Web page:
What and Where in the Resource Centre
curated by Anna Zanon and Paola Rosà
Cybersecurity is the protection of internet-connected systems, such as hardware, software, computers, servers, electronic systems and data from malicious attacks and cyberthreats. It is particularly relevant for journalists.
43 matches in the database of the Resource Centre: 24 reports, 6 legal resources, 3 videos, 2 training opportunities, 1 book, 1 manual.
The Policy of the European Union
The existing rules on the security of network and information systems (NIS Directive), have been the first piece of EU-wide legislation on cybersecurity and paved the way for a significant change in mind-set, institutional and regulatory approach to cybersecurity in many Member States. The New EU’s Cybersecurity Strategy was launched on 16 Dec. 2020
Out of the 4 chapters of the Recommendation on the protection, safety and empowerment of journalists, one is devoted to Online safety and digital empowerment: relevant national cybersecurity bodies should, upon request, assist journalists, and Member States should promote a regular dialogue between such cybersecurity bodies, media and industry.
Research and analysis
The reports digested in the RC include
- country-specific analysis: Turkey, Central and South-East Europe, Finland, Germany, Serbia, Ireland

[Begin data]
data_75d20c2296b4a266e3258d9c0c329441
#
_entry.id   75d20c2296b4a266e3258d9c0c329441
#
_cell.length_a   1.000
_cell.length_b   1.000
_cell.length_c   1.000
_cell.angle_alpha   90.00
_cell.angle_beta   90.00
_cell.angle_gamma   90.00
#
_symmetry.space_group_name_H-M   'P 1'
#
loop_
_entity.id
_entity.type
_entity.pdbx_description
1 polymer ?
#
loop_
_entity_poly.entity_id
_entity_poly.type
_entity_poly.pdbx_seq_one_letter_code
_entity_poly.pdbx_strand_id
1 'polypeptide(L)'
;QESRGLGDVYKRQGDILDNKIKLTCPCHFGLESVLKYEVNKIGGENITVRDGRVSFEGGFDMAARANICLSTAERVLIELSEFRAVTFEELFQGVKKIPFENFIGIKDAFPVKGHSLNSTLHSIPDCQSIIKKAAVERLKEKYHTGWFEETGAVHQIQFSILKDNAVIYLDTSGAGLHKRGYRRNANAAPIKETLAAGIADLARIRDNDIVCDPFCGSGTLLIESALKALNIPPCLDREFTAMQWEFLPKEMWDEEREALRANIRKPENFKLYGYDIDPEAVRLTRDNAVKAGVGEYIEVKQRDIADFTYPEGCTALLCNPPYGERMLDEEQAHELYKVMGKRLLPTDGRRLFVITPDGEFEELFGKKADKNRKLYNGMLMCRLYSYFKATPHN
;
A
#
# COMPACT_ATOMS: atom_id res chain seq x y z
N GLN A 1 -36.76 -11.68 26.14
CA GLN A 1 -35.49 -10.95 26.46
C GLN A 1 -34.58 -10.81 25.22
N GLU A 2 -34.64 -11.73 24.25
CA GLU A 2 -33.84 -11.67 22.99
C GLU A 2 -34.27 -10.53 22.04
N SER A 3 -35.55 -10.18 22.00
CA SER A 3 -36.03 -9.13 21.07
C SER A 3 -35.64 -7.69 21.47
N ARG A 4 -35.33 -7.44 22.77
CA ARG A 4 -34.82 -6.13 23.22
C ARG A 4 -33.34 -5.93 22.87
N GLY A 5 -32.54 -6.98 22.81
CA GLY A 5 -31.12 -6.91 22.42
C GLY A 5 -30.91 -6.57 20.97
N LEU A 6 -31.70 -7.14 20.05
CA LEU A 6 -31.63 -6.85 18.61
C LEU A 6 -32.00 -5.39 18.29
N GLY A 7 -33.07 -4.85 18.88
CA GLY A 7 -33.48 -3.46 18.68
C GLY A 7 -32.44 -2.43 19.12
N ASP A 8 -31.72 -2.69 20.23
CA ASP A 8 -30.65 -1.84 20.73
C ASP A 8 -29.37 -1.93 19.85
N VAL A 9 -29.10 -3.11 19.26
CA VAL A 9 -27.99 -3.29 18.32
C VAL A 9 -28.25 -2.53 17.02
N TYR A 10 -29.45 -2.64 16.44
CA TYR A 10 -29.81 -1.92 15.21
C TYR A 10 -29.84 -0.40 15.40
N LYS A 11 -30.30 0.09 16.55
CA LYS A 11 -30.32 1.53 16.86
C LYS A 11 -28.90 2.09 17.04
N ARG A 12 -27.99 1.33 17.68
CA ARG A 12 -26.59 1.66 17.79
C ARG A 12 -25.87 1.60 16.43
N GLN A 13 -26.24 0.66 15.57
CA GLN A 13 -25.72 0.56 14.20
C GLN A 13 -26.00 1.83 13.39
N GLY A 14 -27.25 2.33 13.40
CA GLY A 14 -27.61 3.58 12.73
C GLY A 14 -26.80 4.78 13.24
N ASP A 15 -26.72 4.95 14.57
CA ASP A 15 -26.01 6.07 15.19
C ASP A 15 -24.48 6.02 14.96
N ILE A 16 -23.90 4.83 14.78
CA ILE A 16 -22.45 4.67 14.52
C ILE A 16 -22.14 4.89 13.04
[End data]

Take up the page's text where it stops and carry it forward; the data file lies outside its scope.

- regional overviews: "New digital threats" by CMPF, The CoE Annual Report, The MMF Report 2021, The EP study on the Action Plan
- global overviews: The Reuters Digital News Report, Freedom on the Net 2021, Journalism, Media, and Technology Trends and Predictions 2021, Information Manipulation, Freedom in the World 2022, Unsafe for Scrutiny
- thematic focus: Media Freedom Violations under Covid-19, Surveillance and Human Rights, Internet Shutdowns, Combating gender-based violence, Protecting sources and whistleblowers in a Digital Age
The attention to surveillance recurs in dozens of letters and statements addressing the issue for example in Greece (after spyware surveillance of journalist Thanasis Koukakis), Turkey (for the growing digital censorship), Hungary (for the Pegasus scandal), Italy (after the wiretapping of Nancy Porsia), Portugal (with four journalists under police surveillance).